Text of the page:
Last fall, when the economy was still booming and the first case of COVID-19 had yet to be diagnosed, Gavin Cooley — the city of Spokane's outgoing chief financial officer — floated a counterintuitive idea.
“What if, when we hit a recession, and everyone starts getting laid off, the city of Spokane doubles down on road construction?” Cooley said back then during an Inlander interview.
After all, recessions fall prey to what economists call the paradox of thrift: When the economy’s lousy, nobody spends money because it feels risky, and that makes the economy worse. That's the whole premise behind an economic stimulus: When the gears of the economy grind to the halt, the federal government pours on the oil.
It turned out he'd get the opportunity sooner than he predicted: Today, Cooley is leading the Mayor’s Economic Recovery and Stimulus Task Force, the entity charged with helping local businesses survive the coronavirus shutdown and then, eventually, rebuild the economy.
But he’s writing the same prescription: Invest in permanent improvements now, taking advantage of lower construction costs and boosting the local economy simultaneously.
“This is a time when we then can be forward-thinking instead of hunkering down,” Cooley says. Don't slow down on street projects — accelerate them, giving a boost to the ailing construction industry.
"We could do the same thing within the parking system," Cooley says. "There's a lot of places where we could quickly put to work to help the parking system downtown, enhance retail, enhance some of the hard-hit industries."
But that might mean resisting our conservative instincts, he says.
"If we sit out where we are right now and say, 'You know, what can we put to work?' our natural tendency is to worry about the decrease in revenue," Cooley says.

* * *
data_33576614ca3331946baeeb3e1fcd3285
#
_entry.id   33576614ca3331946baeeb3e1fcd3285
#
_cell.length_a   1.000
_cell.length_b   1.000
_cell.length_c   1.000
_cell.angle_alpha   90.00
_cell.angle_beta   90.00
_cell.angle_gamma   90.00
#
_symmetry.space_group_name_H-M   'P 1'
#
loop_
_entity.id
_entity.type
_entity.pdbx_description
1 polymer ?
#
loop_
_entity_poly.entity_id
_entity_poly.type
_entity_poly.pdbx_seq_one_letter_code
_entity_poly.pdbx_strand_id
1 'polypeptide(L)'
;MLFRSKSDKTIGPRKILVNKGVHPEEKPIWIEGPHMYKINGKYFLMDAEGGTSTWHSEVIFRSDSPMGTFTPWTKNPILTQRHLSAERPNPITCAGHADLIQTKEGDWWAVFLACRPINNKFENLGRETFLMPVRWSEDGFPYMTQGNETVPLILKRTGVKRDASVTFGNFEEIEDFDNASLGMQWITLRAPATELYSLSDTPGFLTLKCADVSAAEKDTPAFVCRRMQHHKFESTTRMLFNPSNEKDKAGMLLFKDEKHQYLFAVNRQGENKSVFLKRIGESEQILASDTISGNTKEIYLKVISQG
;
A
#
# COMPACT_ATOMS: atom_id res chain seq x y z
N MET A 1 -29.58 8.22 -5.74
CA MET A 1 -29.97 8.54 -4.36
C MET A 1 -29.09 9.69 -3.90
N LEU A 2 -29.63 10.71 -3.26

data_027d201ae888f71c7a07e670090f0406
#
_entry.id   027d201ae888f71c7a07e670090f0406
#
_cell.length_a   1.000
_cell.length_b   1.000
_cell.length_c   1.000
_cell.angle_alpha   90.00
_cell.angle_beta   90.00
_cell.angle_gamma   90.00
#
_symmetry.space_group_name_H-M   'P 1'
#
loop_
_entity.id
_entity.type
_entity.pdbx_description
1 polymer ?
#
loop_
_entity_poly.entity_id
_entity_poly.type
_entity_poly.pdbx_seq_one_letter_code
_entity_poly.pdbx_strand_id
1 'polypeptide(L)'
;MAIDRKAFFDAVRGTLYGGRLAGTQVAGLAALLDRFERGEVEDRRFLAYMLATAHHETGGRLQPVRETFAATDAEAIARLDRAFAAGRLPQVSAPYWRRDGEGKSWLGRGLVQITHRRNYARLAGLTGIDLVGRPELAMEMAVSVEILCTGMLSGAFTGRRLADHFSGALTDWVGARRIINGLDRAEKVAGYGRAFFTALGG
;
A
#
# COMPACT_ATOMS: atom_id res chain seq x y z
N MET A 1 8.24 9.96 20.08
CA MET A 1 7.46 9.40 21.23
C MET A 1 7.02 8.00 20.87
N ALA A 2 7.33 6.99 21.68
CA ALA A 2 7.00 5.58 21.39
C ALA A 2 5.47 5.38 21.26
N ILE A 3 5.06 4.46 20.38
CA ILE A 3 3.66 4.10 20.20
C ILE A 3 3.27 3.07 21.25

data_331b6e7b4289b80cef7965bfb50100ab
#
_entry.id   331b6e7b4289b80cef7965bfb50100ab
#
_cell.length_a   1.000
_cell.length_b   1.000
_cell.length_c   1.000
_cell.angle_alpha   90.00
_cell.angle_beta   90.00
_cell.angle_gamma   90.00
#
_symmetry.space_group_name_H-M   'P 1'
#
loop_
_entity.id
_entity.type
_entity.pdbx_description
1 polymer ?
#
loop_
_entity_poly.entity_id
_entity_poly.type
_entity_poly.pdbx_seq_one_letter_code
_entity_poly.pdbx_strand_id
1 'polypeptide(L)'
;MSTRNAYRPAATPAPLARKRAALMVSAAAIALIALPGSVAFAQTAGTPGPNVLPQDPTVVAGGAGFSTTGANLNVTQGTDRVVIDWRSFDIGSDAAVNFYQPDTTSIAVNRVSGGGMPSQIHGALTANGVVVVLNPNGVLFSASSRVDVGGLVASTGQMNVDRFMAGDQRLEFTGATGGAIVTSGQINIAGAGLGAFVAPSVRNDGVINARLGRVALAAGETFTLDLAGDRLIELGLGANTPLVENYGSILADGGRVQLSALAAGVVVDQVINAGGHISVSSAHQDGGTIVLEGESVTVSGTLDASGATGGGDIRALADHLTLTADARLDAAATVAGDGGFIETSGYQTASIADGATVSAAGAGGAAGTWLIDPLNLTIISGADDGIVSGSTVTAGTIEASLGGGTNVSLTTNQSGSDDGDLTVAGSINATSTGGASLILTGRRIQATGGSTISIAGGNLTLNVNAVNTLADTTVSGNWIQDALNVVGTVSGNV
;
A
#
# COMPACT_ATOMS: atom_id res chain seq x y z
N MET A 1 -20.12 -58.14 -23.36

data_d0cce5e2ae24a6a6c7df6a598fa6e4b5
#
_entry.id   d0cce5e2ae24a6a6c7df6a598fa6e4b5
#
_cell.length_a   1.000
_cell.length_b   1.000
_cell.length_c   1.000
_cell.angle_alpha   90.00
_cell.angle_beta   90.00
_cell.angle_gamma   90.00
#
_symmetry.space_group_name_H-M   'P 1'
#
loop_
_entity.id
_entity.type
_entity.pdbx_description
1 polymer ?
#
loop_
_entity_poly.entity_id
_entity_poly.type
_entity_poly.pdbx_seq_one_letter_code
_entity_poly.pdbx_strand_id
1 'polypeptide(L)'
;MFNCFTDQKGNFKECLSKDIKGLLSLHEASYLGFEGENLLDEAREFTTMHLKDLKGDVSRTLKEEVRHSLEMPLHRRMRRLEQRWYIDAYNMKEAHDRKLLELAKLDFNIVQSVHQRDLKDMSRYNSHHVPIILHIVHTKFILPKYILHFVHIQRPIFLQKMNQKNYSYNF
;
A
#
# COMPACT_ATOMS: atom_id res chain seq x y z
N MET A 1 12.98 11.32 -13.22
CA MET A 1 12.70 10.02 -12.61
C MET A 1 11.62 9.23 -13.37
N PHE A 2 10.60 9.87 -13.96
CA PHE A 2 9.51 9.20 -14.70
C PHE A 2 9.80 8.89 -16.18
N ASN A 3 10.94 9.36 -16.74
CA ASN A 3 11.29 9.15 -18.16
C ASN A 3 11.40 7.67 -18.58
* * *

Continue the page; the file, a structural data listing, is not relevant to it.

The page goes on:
Indeed, the city's budget is about to get absolutely hammered. Around a third of the city's revenue comes from sales tax — but most groceries are exempt from the tax. And unlike, the federal government, cities and states can't simply decide to print money during a budget crunch.
But Cooley notes that the city has a big pool of reserves set aside. It has a great credit rating. It can afford to make permanent investments, he argues. Not only that, but the city can borrow against the future money coming in through its street levy, effectively turning a construction project that had been scheduled for 2030 into a project for 2021.
After all, your dollar can often go a lot further when the economy lousy's rather than when it's thriving.
For now, however, all non-essential construction projects are on hold due to Gov. Jay Inslee's stay-at-home order. Earlier this week, the city was seeking clarity on which projects were considered "critical infrastructure construction."
Still, Cooley sees a slim sliver of silver lining amid this disaster: